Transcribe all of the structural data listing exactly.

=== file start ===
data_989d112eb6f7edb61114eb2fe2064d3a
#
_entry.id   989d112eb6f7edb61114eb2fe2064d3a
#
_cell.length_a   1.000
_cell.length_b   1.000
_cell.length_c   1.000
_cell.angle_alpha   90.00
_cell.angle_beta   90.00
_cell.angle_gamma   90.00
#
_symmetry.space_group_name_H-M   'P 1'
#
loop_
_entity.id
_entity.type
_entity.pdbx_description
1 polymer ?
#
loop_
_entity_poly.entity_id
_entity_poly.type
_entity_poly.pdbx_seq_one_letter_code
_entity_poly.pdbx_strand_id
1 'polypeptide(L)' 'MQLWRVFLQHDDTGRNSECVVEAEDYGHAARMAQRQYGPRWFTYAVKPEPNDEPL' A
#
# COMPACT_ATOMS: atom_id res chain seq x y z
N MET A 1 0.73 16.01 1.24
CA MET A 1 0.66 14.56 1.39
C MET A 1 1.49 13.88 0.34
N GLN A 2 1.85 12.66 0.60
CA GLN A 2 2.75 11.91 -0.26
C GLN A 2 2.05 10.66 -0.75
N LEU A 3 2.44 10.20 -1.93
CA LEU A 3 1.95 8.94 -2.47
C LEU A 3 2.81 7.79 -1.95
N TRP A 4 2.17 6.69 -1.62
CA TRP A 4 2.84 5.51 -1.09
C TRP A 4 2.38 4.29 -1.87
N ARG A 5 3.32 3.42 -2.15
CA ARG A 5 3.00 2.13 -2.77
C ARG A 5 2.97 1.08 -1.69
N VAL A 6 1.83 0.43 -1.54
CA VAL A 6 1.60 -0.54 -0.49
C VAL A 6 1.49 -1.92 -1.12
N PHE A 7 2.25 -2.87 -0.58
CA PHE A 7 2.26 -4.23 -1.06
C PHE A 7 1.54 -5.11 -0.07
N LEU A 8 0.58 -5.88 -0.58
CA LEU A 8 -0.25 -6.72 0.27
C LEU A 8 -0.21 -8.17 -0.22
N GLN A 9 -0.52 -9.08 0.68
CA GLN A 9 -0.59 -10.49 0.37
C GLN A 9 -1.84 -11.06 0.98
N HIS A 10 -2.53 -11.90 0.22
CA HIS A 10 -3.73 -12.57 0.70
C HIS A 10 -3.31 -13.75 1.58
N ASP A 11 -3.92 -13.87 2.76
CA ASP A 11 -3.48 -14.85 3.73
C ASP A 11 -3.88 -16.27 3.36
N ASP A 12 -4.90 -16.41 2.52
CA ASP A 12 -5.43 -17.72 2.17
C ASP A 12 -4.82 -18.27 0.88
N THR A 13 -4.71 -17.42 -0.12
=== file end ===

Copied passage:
data_989d112eb6f7edb61114eb2fe2064d3a
#
_entry.id   989d112eb6f7edb61114eb2fe2064d3a
#
_cell.length_a   1.000
_cell.length_b   1.000
_cell.length_c   1.000
_cell.angle_alpha   90.00
_cell.angle_beta   90.00
_cell.angle_gamma   90.00
#
_symmetry.space_group_name_H-M   'P 1'
#
loop_
_entity.id
_entity.type
_entity.pdbx_description
1 polymer ?
#
loop_
_entity_poly.entity_id
_entity_poly.type
_entity_poly.pdbx_seq_one_letter_code
_entity_poly.pdbx_strand_id
1 'polypeptide(L)' 'MQLWRVFLQHDDTGRNSECVVEAEDYGHAARMAQRQYGPRWFTYAVKPEPNDEPL' A
#
# COMPACT_ATOMS: atom_id res chain seq x y z
N MET A 1 0.73 16.01 1.24
CA MET A 1 0.66 14.56 1.39
C MET A 1 1.49 13.88 0.34
N GLN A 2 1.85 12.66 0.60
CA GLN A 2 2.75 11.91 -0.26
C GLN A 2 2.05 10.66 -0.75
N LEU A 3 2.44 10.20 -1.93
CA LEU A 3 1.95 8.94 -2.47
C LEU A 3 2.81 7.79 -1.95
N TRP A 4 2.17 6.69 -1.62
CA TRP A 4 2.84 5.51 -1.09
C TRP A 4 2.38 4.29 -1.87
N ARG A 5 3.32 3.42 -2.15
CA ARG A 5 3.00 2.13 -2.77
C ARG A 5 2.97 1.08 -1.69
N VAL A 6 1.83 0.43 -1.54
CA VAL A 6 1.60 -0.54 -0.49
C VAL A 6 1.49 -1.92 -1.12
N PHE A 7 2.25 -2.87 -0.58
CA PHE A 7 2.26 -4.23 -1.06
C PHE A 7 1.54 -5.11 -0.07
N LEU A 8 0.58 -5.88 -0.58
CA LEU A 8 -0.25 -6.72 0.27
C LEU A 8 -0.21 -8.17 -0.22
N GLN A 9 -0.52 -9.08 0.68
CA GLN A 9 -0.59 -10.49 0.37
C GLN A 9 -1.84 -11.06 0.98
N HIS A 10 -2.53 -11.90 0.22
CA HIS A 10 -3.73 -12.57 0.70
C HIS A 10 -3.31 -13.75 1.58
N ASP A 11 -3.92 -13.87 2.76
CA ASP A 11 -3.48 -14.85 3.73
C ASP A 11 -3.88 -16.27 3.36
N ASP A 12 -4.90 -16.41 2.52
CA ASP A 12 -5.43 -17.72 2.17
C ASP A 12 -4.82 -18.27 0.88
N THR A 13 -4.71 -17.42 -0.12